The following is taken from a book entitled "Hermippus Redivivus," which we will abbreviate as much as possible,

The Sieur Paul Lucas, who, by the order of Louis XIV., travelled through Greece and Africa in search of antiquities, says, "Being at Broussa, we went to a little mosque. We were introduced into a cloister, where we found four Dervishes, who invited us to their dinner. One of these, who said that he was of the country of the Usbeks (a Tartar tribe) appeared to me more learned than the rest; and I verily believe he spoke all the languages of the world. After we had conversed for a time in the Turkish language, he asked me whether I could speak Latin, Spanish or Italian. We then spoke in Italian; but he noticed by my accent that this was not my mother tongue, and when I told him that I was a native of France, he spoke to me in as good French as if he had been brought up at Paris. I asked him how long he had stayed in France, and he answered that he had never been there, but that he desired to visit that country. This man was so learned that, judging from his discourse, he seemed to have lived at least a century; but according to his external appearance he was not more than thirty years of age.

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« Reply #84 on: May 11, 2009, 01:38:00 pm »

"He told us that he was one of seven friends who had wandered all over the world with a view of perfecting their studies; that at parting they always appointed another meeting at the end of twenty years in a certain town, and that the first who came would wait for the rest. I perceived that Broussa was the place appointed for their present meeting. There were a few of them present already, and they seemed to converse with each other with a freedom which spoke of old acquaintance rather than merely accidental meeting. We spoke of religion, natural philosophy, chemistry, alchemy and the Kabala. I told him that the latter, and especially the notion of the 'Philosopher's Stone,' were considered by modern savants as mere chimeras. He seemed to know all about it, and answered: 'The true sage hears all things without being scandalized at them; but though he may have so much politeness as not to shock any ignorant person by his denial when they talk of such things; yet, let me ask you whether you think that he is obliged to sink his understanding to a level with vulgar minds because they are not able to raise their thoughts to an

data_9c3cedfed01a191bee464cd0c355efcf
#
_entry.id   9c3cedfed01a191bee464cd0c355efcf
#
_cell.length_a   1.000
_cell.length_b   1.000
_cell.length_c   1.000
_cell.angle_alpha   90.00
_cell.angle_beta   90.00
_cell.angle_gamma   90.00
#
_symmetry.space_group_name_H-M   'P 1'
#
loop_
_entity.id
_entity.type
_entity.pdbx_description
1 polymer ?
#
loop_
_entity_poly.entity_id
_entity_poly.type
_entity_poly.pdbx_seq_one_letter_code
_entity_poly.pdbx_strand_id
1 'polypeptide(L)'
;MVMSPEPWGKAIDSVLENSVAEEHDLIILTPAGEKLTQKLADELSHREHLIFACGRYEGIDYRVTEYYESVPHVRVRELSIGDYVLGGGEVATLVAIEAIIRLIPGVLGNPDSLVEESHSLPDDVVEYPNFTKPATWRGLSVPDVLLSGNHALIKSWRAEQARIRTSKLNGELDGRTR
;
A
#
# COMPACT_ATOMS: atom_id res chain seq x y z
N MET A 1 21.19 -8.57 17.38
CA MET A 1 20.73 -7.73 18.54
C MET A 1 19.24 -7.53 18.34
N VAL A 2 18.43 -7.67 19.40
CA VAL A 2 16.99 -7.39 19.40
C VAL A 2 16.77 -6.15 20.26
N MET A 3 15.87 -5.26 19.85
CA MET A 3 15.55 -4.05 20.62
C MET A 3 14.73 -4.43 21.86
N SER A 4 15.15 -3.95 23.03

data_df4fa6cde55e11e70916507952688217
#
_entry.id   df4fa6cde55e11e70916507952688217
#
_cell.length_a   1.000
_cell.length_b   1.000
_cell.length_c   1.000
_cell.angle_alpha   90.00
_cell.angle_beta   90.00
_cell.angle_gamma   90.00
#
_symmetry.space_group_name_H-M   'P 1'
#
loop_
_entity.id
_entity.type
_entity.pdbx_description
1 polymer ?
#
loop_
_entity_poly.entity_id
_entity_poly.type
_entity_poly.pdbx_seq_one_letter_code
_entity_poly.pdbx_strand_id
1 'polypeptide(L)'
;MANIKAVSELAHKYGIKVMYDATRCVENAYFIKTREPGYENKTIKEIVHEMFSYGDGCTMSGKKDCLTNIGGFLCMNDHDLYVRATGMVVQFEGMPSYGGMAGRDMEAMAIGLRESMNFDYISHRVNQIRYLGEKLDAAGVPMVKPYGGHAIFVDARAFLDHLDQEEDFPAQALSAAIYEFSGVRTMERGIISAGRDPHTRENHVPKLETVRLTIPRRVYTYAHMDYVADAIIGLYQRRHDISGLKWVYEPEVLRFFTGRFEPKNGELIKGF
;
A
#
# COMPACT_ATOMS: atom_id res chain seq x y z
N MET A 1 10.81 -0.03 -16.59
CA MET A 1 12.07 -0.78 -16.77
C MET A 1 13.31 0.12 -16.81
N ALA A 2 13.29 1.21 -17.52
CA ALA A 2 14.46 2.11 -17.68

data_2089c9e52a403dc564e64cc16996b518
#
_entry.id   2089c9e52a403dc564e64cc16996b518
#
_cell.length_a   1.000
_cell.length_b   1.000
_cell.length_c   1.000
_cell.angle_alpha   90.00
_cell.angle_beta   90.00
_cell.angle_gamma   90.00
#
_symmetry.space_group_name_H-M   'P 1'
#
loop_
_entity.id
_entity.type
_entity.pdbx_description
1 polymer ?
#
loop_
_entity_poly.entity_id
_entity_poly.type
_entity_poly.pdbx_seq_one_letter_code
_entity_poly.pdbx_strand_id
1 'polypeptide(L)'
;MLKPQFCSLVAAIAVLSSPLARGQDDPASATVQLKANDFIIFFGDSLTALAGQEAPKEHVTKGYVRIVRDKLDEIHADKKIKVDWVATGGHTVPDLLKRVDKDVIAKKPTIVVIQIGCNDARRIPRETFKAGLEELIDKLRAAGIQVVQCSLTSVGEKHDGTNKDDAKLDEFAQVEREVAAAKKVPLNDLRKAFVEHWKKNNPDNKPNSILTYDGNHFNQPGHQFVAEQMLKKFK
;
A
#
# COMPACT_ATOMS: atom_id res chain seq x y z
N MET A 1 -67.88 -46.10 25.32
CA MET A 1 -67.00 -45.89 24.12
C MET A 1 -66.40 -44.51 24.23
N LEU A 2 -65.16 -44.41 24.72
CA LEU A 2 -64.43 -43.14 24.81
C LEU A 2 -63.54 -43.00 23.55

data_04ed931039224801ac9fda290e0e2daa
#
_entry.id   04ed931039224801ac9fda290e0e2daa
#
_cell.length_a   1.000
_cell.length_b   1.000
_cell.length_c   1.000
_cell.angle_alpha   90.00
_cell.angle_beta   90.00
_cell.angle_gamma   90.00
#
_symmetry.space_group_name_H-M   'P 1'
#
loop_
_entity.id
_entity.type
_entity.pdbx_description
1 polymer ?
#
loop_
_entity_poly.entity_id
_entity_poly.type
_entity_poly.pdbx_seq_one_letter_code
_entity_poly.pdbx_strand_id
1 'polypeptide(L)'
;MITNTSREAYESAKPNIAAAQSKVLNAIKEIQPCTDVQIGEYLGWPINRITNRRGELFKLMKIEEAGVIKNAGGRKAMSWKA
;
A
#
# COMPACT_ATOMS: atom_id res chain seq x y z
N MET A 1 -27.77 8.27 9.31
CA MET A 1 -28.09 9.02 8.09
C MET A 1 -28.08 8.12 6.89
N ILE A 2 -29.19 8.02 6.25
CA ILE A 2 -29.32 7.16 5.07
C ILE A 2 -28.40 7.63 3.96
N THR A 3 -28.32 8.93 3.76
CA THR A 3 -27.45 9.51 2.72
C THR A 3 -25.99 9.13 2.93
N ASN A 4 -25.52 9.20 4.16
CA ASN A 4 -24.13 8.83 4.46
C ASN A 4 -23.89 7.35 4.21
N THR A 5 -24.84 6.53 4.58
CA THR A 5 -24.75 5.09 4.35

p. 38

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« Reply #85 on: May 11, 2009, 01:38:12 pm »

altitude equal to his? When I speak of a sage, I mean that kind of a man to whom alone the title "philosopher" properly belongs. He has no sort of tie to the world; he sees all things die and revive without concern; he has more riches in his power than the greatest of kings, but he tramples them under his feet, and this generous contempt sets him even in the midst of indigence above the power of events.'

"I said: With all these fine maxims, the sage dies as well as other people. What imports it, therefore, to me when I die, to have been either a fool or a philosopher, if wisdom has no prerogative over folly, and one is no more a shield against death than the other?'

"'Alas!' he answered, 'I see you are absolutely unacquainted with our sublime science, and have never known true philosophy. Learn from me, then, my friend, that such an one as I have described dies indeed, for death is a debt which Nature enacts, and from which therefore no man can be exempt; yet he dies not before his utmost time is fixed. But then you must observe that this period approaches near a thousand years, and to the end of that time a sage may live. He arrives at that end through the knowledge he has of the true medicine. Thus he is able to ward off whatever may impede the animal functions of his body or injure the temperature of his nature; and is enabled to acquire the knowledge of whatever comes within the cognizance of man.

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« Reply #86 on: May 11, 2009, 01:38:23 pm »